Dr. Shirley A. Huston-Findley   
Fulbright-Nehru Project Title: "Voicing Gender: Indian Female Playwrights Speak Out"
Field of Study: Study of India
Home Institution in US: The College of Wooster, Wooster, OH
Host Institution in India: Stella Maris College, Chennai  
Start date/Month in India: January 2014
Duration of grant: Four months

Brief Bio:
Dr. Shirley Huston-Findley, associate professor of theatre, teaches a variety of history and literature courses, including Feminism and Theatre, and Playwriting. Her research about South Asia has led to the creation of a first-year seminar, Theatre and Film: East and West, and a Wooster-in-India course entitled Exploring India at Home and Abroad through the Arts. She has directed a number of plays, as well as the premiere of Peter Mowrey's opera Sangreal at the 2010 Ingenuity Festival in Cleveland, Ohio. Her production of Adam Rapp's Nocturne received a performance at the Kennedy Center American College Theatre Festival in Washington, D.C. (2007), for which she was honored with an Outstanding Director Award. Dr. Huston-Findley has presented papers at the American Association of Colleges and Universities, the Asian Studies Development Program, the Mid-American Theatre Conference and the Association for Theatre in Higher Education. She has published in Text and Performance Quarterly, Education About Asia, Theatre/Practice, and an anthology, Footpaths and Bridges: Voices from the Native American Women Playwrights Archive (The University of Michigan Press, 2008).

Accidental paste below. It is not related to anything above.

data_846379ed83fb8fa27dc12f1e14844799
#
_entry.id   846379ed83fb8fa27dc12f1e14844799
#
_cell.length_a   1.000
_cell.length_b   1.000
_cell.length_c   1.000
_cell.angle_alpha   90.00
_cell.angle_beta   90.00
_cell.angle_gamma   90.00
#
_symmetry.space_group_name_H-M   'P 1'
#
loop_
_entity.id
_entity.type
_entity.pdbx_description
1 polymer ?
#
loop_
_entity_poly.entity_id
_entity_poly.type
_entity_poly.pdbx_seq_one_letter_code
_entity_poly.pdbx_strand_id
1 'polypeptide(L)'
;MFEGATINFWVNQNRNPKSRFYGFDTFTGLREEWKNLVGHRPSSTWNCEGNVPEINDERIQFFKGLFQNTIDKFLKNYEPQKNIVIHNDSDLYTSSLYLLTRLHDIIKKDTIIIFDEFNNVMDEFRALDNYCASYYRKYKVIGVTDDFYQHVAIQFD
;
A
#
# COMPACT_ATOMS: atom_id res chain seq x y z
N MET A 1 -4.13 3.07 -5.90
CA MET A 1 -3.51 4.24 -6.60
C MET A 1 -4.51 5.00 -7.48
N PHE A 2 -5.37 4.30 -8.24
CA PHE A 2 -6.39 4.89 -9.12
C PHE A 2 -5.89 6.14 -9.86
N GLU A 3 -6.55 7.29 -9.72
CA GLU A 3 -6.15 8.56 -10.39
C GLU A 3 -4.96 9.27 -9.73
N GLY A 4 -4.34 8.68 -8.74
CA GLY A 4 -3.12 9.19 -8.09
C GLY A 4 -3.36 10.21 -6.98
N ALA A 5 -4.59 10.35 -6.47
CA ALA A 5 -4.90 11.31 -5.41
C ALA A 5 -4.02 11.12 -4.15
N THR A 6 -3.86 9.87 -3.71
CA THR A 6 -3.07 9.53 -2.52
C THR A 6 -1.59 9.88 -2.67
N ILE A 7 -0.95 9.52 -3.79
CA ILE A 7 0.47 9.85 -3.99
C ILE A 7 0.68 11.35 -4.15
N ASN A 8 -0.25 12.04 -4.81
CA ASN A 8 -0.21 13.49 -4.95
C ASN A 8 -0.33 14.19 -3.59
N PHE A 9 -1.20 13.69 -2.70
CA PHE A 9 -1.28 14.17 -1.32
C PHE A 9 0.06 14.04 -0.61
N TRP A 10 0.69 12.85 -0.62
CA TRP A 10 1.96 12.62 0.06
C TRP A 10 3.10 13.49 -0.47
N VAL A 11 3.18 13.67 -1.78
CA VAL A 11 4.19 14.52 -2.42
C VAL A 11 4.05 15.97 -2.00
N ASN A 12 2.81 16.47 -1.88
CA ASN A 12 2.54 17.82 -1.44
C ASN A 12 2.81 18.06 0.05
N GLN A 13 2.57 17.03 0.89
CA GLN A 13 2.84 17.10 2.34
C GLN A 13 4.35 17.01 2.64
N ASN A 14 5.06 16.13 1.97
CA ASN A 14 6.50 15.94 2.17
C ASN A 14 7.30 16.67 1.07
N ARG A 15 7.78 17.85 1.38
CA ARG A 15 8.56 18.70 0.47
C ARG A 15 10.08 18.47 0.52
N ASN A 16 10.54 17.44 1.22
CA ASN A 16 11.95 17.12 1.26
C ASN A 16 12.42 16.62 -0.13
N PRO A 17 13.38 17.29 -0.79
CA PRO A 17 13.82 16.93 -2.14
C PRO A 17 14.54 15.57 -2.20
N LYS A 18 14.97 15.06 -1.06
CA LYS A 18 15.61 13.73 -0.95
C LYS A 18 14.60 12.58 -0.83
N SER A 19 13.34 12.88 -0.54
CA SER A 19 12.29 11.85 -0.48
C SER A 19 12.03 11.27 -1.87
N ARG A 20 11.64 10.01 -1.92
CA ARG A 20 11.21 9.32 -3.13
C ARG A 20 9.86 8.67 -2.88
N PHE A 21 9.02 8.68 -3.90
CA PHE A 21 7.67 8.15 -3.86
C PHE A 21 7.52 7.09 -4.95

Using a feminist lens, Dr. Huston-Findley's Fulbright project examines the relationship between how the work of contemporary female playwrights in India is gendered based on their distance from partition and how they have conformed to and/or resisted culturally inscribed gender identities. In other words, as India moves toward greater globalization, where outside influences such as capitalism and global media are rapidly altering Indian culture, how has the degree to which female playwrights' voices are muffled differed based on their opposition to or acceptance of the social construction of gender? To begin to answer that question, Dr. Huston-Findley's project relies on qualitative methodology, including direct observation and the gathering of oral histories from a variety of Indian female playwrights.